April 23, 2021

"There was almost a celebrity-like aura around him. It wasn’t a normal class. He would go on these long tangents about life and spirituality."

Said Amelia Brown, quoted in "Past Students Say Professor of Rock ’n’ Roll Sexually Harassed Them/Six former University of Michigan students have filed legal papers accusing a former lecturer of sexually harassing them and the school of not doing enough to protect them" (NYT). The class Brown took with the professor, Bruce Conforth, was “Beatniks, Hippies and Punks.”
[One former student] says, according to the court papers, that Mr. Conforth pressured her into a series of sexual encounters, some of them in his campus office, and later, after she had graduated, raped her in his Ann Arbor apartment. A second former student, Ms. Brown, said she was pressured into a sexual encounter with Mr. Conforth after he told her he had feelings for her and pursued her for several weeks. A third woman said he aggressively kissed her. The other plaintiffs say Mr. Conforth propositioned them to have sexual relationships, at times sending them sexually-charged messages or emails and persisting even after they said no. One woman said he gave her a raccoon penis, suggesting it was a talisman.... 
Two women said that as part of the effort to engage with them sexually, Mr. Conforth had employed the ruse of suggesting he was a member of the so-called “Order of the Illuminati,” a secret society whose mysteries were popularized in Dan Brown’s novel “Angels & Demons.”...  The women said they thought Mr. Conforth had the potential to be a kind of spiritual and artistic mentor, but then things grew strange. In legal papers filed in a Michigan court, Ms. Brourman said Mr. Conforth invited them to an arboretum on campus where he engaged in a mysterious ritual that involved cutting off pieces of their hair and giving Ms. Brourman a series of objects, including the raccoon penis, seeds and some kind of medallion. She was warned to keep them with her, or there would be “repercussions,” the court papers said....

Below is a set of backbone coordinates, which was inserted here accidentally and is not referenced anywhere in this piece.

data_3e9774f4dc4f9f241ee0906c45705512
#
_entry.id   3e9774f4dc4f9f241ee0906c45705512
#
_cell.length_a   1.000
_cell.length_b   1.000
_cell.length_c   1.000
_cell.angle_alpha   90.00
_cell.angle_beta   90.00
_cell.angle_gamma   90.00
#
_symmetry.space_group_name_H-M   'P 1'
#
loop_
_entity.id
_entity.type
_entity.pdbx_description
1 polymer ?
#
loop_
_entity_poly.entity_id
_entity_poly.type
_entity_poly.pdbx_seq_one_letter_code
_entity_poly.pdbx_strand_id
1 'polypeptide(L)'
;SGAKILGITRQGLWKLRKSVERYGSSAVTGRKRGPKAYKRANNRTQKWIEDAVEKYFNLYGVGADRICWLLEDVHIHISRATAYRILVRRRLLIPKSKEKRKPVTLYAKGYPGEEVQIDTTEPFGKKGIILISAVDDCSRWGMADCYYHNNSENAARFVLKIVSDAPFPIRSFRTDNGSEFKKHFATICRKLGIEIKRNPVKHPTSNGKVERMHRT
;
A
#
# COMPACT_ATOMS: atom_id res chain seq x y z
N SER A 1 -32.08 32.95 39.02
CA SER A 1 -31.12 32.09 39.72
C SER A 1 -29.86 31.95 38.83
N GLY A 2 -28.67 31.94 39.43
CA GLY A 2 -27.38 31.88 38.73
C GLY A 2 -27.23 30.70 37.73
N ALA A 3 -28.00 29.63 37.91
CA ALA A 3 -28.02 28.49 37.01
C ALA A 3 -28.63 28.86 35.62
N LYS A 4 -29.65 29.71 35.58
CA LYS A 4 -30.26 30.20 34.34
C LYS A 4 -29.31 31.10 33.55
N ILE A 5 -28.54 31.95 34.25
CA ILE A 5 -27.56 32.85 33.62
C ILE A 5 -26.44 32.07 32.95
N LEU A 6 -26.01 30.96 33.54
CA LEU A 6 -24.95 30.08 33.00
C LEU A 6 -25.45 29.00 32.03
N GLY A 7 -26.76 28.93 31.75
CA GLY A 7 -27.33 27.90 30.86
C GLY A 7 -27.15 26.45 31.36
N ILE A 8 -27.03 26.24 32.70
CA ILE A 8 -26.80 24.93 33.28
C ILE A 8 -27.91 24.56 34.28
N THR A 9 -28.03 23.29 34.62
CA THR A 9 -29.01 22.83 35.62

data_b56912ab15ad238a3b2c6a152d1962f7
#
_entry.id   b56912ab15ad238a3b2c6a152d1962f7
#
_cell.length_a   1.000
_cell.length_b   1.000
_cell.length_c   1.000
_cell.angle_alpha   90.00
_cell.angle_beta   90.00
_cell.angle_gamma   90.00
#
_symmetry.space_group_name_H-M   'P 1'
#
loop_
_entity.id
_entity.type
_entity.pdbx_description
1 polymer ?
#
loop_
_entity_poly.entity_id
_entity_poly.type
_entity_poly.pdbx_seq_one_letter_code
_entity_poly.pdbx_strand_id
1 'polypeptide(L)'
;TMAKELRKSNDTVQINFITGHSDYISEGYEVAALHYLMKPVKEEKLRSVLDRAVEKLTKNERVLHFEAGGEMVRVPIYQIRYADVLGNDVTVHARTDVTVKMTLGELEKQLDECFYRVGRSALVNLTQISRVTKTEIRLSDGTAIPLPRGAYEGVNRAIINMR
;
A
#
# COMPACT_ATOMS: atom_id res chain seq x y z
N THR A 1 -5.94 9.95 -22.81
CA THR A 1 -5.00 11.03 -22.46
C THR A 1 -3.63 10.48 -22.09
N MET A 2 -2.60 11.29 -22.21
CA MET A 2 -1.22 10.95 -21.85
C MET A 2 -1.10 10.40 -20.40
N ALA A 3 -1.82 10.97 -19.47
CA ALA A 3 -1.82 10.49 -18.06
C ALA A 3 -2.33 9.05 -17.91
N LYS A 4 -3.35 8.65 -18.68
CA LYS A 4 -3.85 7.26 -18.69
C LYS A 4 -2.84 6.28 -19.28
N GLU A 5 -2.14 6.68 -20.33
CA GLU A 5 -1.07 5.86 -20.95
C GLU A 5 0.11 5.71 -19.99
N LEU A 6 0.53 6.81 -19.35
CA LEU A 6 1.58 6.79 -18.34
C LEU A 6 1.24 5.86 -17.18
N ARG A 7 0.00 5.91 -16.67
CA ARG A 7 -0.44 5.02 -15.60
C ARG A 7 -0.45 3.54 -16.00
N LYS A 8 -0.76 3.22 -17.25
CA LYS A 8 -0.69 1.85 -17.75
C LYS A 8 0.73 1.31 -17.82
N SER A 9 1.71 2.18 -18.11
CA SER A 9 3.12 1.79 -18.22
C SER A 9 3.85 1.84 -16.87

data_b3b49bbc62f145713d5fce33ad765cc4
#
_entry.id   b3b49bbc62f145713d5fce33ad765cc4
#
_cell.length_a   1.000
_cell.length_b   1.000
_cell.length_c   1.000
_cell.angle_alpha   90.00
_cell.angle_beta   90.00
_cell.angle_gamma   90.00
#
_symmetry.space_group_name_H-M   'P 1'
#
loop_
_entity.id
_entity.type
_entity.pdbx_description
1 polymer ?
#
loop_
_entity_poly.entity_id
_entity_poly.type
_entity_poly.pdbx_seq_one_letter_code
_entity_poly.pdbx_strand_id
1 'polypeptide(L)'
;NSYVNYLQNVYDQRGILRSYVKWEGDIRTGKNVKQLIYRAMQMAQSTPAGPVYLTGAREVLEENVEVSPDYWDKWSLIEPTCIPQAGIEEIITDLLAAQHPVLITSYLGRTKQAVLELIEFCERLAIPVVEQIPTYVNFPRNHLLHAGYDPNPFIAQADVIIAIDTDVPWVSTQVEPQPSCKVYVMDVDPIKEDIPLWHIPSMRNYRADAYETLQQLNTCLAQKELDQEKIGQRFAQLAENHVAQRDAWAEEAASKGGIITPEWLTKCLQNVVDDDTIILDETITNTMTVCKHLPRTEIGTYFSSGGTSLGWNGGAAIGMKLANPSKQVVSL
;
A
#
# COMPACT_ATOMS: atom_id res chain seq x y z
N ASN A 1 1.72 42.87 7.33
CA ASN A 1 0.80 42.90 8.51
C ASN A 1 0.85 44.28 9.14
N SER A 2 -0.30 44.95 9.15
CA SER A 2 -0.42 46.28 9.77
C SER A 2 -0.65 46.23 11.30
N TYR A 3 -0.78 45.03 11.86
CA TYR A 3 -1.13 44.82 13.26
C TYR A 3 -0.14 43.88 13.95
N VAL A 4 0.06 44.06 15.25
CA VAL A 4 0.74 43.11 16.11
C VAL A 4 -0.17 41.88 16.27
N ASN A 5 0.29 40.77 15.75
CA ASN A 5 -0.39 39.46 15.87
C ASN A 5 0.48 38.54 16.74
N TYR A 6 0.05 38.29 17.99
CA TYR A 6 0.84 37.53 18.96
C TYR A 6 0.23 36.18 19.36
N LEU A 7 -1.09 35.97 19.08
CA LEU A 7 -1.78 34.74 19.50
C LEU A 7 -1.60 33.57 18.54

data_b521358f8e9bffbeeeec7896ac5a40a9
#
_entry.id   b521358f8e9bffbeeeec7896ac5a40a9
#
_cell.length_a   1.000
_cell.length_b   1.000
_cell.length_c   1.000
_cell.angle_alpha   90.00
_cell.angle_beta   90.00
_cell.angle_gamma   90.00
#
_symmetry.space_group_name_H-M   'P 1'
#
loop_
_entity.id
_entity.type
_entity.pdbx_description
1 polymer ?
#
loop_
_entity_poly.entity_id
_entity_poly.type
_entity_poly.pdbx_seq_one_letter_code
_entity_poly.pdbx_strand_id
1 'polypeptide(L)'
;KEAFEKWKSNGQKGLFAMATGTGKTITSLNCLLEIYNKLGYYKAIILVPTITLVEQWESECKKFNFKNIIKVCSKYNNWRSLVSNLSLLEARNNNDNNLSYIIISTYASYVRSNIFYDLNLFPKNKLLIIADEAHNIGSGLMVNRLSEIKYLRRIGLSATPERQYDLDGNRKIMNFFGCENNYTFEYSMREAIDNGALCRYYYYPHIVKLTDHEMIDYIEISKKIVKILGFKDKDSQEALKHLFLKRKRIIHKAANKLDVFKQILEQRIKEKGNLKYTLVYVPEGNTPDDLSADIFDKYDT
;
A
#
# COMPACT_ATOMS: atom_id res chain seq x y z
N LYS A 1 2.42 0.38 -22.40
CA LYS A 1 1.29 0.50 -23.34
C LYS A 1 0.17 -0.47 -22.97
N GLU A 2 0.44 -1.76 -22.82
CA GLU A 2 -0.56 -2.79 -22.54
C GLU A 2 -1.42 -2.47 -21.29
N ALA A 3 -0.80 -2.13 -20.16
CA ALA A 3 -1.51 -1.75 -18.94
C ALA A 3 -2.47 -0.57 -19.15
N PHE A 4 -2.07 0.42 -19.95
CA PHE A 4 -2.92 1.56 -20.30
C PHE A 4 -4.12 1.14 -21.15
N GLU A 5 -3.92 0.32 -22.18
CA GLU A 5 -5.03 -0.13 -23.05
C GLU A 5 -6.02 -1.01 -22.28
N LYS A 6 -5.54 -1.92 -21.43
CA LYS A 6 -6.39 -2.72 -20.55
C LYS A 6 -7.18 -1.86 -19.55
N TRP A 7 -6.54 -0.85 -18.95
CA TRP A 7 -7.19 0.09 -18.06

He used — in the words of the NYT characterizing the statements of the women — "charisma" and "Svengali-like manipulation."

What's the origin of "Svengali"? He was a character in a 1894 novel, "Trilby." A quote from the novel

He would either fawn or bully, and could be grossly impertinent. He had one kind of cynical humour, which was more offensive than amusing, and always laughed at the wrong thing, at the wrong time, in the wrong place. And his laughter was always derisive, and full of malice. 

An actor in the role (from 1905):

 

ADDED: A raccoon penis bone is not as unusual a keepsake as you might think. From "8 Hard Facts About the Penis Bone":

Raccoon penis bones are considered by some in the South to be lucky charms. The little bones are also known as coon dogs, Texas toothpicks, and Abrahams. Southerners wear them on necklaces, keep them in their pockets, and even include them in bridal bouquets. The trend went Hollywood in 2004, when Sarah Jessica Parker and Vanessa Williams were both seen wearing raccoon baculum earrings.

FROM THE EMAIL: Madison Man writes:
I am struck by the complaint "They allowed him to win awards" by one of the plaintiffs. How passive, as if his skill at being an engaging lecturer so that many students learned material is irrelevant. Should only the unsullied be allowed to win awards?

No comments: